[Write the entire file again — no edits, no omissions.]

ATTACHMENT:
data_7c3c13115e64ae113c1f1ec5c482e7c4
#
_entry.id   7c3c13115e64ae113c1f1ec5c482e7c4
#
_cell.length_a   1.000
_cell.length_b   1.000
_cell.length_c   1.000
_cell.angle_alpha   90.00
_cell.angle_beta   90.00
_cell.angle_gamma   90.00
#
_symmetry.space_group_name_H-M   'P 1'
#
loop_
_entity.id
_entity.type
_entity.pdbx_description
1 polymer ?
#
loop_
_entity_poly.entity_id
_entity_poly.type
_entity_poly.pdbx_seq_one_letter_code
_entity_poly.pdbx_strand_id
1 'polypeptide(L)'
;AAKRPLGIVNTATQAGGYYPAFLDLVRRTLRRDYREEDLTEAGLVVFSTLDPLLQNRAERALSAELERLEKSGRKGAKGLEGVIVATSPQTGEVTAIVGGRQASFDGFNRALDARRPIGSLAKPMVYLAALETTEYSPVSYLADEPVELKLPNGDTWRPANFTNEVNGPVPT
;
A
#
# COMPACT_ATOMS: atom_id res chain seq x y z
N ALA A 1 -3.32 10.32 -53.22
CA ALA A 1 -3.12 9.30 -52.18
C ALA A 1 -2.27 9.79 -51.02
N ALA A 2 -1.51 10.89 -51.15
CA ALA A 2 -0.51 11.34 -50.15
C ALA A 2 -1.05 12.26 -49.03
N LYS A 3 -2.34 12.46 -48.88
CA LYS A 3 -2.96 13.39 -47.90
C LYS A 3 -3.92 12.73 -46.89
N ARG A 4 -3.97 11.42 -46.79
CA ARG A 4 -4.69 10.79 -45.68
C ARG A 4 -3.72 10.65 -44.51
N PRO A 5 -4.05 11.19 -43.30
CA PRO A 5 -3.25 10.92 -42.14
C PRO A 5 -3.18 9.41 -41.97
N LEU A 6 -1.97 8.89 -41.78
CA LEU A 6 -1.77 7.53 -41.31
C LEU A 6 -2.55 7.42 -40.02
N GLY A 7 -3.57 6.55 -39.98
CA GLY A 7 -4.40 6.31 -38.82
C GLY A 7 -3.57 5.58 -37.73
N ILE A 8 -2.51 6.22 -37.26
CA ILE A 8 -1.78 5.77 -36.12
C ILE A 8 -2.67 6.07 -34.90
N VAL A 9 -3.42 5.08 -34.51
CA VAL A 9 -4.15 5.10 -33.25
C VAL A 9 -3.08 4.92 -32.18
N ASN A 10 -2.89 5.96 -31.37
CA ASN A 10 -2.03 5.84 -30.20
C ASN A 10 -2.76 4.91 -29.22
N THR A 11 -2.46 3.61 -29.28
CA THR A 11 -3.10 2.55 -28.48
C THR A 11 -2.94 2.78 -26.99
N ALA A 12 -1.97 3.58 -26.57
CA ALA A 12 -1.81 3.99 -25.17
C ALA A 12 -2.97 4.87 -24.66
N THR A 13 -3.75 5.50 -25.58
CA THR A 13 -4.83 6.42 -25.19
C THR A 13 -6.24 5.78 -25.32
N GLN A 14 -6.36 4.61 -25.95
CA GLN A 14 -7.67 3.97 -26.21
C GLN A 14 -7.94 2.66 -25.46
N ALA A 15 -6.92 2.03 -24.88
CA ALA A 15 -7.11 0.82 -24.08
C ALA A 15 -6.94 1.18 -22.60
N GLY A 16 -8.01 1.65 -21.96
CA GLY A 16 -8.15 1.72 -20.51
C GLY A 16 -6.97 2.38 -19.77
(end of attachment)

data_7c3c13115e64ae113c1f1ec5c482e7c4
#
_entry.id   7c3c13115e64ae113c1f1ec5c482e7c4
#
_cell.length_a   1.000
_cell.length_b   1.000
_cell.length_c   1.000
_cell.angle_alpha   90.00
_cell.angle_beta   90.00
_cell.angle_gamma   90.00
#
_symmetry.space_group_name_H-M   'P 1'
#
loop_
_entity.id
_entity.type
_entity.pdbx_description
1 polymer ?
#
loop_
_entity_poly.entity_id
_entity_poly.type
_entity_poly.pdbx_seq_one_letter_code
_entity_poly.pdbx_strand_id
1 'polypeptide(L)'
;AAKRPLGIVNTATQAGGYYPAFLDLVRRTLRRDYREEDLTEAGLVVFSTLDPLLQNRAERALSAELERLEKSGRKGAKGLEGVIVATSPQTGEVTAIVGGRQASFDGFNRALDARRPIGSLAKPMVYLAALETTEYSPVSYLADEPVELKLPNGDTWRPANFTNEVNGPVPT
;
A
#
# COMPACT_ATOMS: atom_id res chain seq x y z
N ALA A 1 -3.32 10.32 -53.22
CA ALA A 1 -3.12 9.30 -52.18
C ALA A 1 -2.27 9.79 -51.02
N ALA A 2 -1.51 10.89 -51.15
CA ALA A 2 -0.51 11.34 -50.15
C ALA A 2 -1.05 12.26 -49.03
N LYS A 3 -2.34 12.46 -48.88
CA LYS A 3 -2.96 13.39 -47.90
C LYS A 3 -3.92 12.73 -46.89
N ARG A 4 -3.97 11.42 -46.79
CA ARG A 4 -4.69 10.79 -45.68
C ARG A 4 -3.72 10.65 -44.51
N PRO A 5 -4.05 11.19 -43.30
CA PRO A 5 -3.25 10.92 -42.14
C PRO A 5 -3.18 9.41 -41.97
N LEU A 6 -1.97 8.89 -41.78
CA LEU A 6 -1.77 7.53 -41.31
C LEU A 6 -2.55 7.42 -40.02
N GLY A 7 -3.57 6.55 -39.98
CA GLY A 7 -4.40 6.31 -38.82
C GLY A 7 -3.57 5.58 -37.73
N ILE A 8 -2.51 6.22 -37.26
CA ILE A 8 -1.78 5.77 -36.12
C ILE A 8 -2.67 6.07 -34.90
N VAL A 9 -3.42 5.08 -34.51
CA VAL A 9 -4.15 5.10 -33.25
C VAL A 9 -3.08 4.92 -32.18
N ASN A 10 -2.89 5.96 -31.37
CA ASN A 10 -2.03 5.84 -30.20
C ASN A 10 -2.76 4.91 -29.22
N THR A 11 -2.46 3.61 -29.28
CA THR A 11 -3.10 2.55 -28.48
C THR A 11 -2.94 2.78 -26.99
N ALA A 12 -1.97 3.58 -26.57
CA ALA A 12 -1.81 3.99 -25.17
C ALA A 12 -2.97 4.87 -24.66
N THR A 13 -3.75 5.50 -25.58
CA THR A 13 -4.83 6.42 -25.19
C THR A 13 -6.24 5.78 -25.32
N GLN A 14 -6.36 4.61 -25.95
CA GLN A 14 -7.67 3.97 -26.21
C GLN A 14 -7.94 2.66 -25.46
N ALA A 15 -6.92 2.03 -24.88
CA ALA A 15 -7.11 0.82 -24.08
C ALA A 15 -6.94 1.18 -22.60
N GLY A 16 -8.01 1.65 -21.96
CA GLY A 16 -8.15 1.72 -20.51
C GLY A 16 -6.97 2.38 -19.77